No one knows for sure if the story of Hercules is based in some true, tragic tale. Born of Zeus and a mortal, the hero was despised by Hera, wife of Zeus. After an unfortunate incident involving his wife and children, a despondent Hercules sought to redeem himself by visiting an Oracle for advice. He was sent to King Eurystheus, who, inspired by Hera, ordered 10 impossible labors as penance. Ten became twelve, and the man became legend.
“Ten, they said. Just ten,” Hercules grumbled as he shifted the weight on his shoulders. He needed to bring back the Golden Apples of Hesperides, a task that sounded frightfully easy. That is, until Prometheus told him the Apples were guarded by the dragon Ladon. Prometheus recommended that Hercules enlist the help of the mighty Titan Atlas since the dragon was so powerful. That’s how Hercules ended up here, balancing the world on his shoulders. The job had belonged to Atlas until Hercules convinced him to defeat the dragon and capture the apples in his stead. Atlas was happy for a break from world holding, but Hercules, strong as he was, grew tired. Moments later, Atlas came bounding down the mountain. “It’s done,” Atlas said happily, dropping the golden apples at Hercules’ feet. “But I’ve decided I don’t want to hold up the world any more. I hope you don’t mind.”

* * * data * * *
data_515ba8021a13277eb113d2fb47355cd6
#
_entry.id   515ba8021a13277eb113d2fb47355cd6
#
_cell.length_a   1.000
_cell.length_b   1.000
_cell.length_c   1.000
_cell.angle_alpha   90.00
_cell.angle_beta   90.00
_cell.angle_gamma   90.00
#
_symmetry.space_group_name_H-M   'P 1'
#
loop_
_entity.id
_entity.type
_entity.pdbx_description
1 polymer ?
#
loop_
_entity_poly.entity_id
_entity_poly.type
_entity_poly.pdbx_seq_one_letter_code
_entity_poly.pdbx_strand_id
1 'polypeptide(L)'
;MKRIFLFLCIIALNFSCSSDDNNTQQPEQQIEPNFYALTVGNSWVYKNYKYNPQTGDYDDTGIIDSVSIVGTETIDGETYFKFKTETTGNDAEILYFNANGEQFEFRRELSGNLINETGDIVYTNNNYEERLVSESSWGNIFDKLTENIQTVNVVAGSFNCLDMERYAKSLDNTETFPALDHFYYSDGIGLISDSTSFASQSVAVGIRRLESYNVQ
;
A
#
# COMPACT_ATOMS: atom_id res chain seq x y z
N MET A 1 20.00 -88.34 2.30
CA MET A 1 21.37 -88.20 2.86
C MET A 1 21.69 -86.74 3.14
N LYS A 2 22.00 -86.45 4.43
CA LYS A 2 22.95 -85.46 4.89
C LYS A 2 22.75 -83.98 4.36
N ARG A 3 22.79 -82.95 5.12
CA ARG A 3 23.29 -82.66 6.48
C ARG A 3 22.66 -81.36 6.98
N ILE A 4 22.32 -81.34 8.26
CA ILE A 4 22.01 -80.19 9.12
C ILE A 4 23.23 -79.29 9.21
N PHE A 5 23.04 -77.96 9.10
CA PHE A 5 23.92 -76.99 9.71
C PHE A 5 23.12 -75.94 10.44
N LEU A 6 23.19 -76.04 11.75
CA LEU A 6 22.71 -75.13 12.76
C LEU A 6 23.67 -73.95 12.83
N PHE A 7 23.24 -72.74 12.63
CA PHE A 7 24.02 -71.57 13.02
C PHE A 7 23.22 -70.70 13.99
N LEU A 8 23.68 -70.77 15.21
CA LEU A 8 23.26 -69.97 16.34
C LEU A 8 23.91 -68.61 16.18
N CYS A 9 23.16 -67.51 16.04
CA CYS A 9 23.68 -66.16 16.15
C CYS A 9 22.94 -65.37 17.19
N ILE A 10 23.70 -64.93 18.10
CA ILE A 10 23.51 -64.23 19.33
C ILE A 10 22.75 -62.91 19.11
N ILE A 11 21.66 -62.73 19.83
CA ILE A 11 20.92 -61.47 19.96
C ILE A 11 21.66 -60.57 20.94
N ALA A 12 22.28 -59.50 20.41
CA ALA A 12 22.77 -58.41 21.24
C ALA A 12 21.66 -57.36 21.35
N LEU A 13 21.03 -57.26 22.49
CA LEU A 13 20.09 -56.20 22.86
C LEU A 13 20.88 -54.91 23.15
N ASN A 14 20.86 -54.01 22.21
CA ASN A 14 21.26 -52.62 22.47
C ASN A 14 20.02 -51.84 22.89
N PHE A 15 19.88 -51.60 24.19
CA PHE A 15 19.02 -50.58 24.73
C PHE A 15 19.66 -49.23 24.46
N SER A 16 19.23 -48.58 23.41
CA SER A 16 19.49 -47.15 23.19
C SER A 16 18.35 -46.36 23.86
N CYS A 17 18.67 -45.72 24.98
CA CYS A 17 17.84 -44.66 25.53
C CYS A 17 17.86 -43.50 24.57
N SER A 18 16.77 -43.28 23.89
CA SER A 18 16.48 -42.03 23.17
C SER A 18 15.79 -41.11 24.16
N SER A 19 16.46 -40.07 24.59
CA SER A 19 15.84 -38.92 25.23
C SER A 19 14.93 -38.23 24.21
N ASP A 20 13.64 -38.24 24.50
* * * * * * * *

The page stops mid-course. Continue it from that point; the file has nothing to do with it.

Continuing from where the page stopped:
Hercules grimaced. “Of course, but will you take it for just a moment so I may adjust my cloak?”
“Of course,” Atlas answered, lifting the burden back to his shoulders.
“Fool,” Hercules mumbled. Then he picked up the apples and walked away, leaving a sputtering Atlas to hold up the world once more.
- Recommended Age: 3+
- Size in cm: 4 L x 9 W x 12.7 H
Hercules was the son of Zeus, the Greek god of the sky. He was special from the moment he was born, playing with snakes in his crib. He is famous in myths for completing impossible tasks, including defeating the 5-headed Hydra and capturing Cerberus, the watchdog of the underworld.